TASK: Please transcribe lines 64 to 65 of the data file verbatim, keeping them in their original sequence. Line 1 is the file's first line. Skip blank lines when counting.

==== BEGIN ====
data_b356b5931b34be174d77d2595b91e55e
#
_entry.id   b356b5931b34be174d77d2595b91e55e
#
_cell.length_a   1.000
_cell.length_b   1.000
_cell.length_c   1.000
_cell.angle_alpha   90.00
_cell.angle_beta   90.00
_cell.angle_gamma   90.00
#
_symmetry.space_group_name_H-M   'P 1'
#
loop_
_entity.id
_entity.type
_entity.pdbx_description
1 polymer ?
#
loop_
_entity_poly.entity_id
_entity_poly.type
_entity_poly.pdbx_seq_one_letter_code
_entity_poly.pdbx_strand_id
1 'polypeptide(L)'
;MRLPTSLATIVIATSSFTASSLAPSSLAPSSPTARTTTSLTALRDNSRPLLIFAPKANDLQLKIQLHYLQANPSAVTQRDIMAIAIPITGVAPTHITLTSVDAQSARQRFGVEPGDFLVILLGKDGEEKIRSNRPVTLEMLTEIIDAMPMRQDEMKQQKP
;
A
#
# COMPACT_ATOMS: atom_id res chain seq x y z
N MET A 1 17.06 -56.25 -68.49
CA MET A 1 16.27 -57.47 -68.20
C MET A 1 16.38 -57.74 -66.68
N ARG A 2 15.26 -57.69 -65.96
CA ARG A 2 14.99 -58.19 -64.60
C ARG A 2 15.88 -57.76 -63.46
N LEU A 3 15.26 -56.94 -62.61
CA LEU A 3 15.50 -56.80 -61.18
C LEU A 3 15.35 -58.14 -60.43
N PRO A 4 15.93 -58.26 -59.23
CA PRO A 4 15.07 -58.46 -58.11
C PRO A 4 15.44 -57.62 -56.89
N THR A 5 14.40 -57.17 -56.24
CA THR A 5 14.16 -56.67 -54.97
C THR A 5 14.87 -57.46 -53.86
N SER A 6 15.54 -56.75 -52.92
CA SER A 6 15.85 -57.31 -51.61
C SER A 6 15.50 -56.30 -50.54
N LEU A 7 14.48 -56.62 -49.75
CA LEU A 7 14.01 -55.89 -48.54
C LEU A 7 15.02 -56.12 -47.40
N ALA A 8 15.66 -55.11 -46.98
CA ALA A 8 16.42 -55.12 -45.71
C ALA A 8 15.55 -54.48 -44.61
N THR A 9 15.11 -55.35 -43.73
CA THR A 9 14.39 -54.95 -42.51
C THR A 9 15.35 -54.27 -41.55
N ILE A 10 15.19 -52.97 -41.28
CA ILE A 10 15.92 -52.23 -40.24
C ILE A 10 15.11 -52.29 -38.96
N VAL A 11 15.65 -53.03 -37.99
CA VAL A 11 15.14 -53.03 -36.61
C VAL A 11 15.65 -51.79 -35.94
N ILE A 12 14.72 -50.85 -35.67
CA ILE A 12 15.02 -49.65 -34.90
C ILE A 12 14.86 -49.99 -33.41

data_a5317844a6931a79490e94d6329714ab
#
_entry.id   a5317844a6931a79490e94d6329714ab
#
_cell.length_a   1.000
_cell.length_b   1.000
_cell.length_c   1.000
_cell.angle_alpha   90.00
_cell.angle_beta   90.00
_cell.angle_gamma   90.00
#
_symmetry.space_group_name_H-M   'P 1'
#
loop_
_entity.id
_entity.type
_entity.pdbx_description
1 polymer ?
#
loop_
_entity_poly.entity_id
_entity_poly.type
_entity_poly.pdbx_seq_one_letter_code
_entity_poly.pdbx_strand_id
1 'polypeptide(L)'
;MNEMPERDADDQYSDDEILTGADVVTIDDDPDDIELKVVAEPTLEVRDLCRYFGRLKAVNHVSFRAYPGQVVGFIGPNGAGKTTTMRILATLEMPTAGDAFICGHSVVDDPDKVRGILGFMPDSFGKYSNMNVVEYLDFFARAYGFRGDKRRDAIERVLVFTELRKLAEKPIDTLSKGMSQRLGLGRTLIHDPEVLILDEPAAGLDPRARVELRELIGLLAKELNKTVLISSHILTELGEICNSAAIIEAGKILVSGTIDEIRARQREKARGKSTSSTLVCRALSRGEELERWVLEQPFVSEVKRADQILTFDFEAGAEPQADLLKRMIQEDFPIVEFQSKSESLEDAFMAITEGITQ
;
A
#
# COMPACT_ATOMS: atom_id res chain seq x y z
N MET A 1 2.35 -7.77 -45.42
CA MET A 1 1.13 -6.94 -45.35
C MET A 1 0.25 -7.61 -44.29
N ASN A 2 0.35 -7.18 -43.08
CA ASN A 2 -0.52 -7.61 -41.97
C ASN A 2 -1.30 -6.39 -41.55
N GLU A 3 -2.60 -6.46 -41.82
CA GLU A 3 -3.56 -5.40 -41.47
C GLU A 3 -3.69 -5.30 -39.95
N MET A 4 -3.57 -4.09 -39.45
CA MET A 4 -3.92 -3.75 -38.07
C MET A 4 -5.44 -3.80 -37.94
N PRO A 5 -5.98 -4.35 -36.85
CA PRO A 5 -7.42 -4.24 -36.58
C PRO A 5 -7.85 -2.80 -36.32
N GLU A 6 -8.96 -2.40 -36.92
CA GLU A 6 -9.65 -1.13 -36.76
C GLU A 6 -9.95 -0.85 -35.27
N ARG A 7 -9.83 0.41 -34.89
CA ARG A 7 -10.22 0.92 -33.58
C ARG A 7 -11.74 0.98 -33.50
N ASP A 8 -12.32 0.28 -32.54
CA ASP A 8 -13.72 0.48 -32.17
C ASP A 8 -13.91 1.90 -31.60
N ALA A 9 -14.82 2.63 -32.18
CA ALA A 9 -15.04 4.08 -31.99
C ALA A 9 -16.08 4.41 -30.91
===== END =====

N ILE A 12 14.72 -50.85 -35.67
CA ILE A 12 15.02 -49.65 -34.90